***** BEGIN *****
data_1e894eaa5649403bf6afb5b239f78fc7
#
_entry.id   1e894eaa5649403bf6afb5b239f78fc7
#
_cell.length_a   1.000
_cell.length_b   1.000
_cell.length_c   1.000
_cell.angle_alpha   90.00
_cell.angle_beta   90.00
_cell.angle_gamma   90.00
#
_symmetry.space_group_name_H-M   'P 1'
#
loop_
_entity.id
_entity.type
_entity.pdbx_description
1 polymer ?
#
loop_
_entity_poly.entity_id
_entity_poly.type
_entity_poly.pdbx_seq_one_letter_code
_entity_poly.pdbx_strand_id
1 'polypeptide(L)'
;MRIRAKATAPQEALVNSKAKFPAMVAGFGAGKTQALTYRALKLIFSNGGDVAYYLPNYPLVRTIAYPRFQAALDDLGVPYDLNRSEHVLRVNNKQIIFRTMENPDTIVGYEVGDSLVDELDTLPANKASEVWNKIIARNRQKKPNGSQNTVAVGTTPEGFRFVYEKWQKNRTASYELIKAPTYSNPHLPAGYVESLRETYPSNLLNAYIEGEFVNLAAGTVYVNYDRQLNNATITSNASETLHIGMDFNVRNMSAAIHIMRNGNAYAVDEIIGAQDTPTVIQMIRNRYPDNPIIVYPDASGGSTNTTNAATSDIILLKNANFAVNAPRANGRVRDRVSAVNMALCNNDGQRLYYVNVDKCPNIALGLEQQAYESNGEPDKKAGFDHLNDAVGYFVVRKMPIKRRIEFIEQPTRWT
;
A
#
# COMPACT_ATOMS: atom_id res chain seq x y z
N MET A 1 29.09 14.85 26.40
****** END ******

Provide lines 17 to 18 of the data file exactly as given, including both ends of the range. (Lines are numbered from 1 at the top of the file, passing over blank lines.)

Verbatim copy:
_entity.pdbx_description
1 polymer ?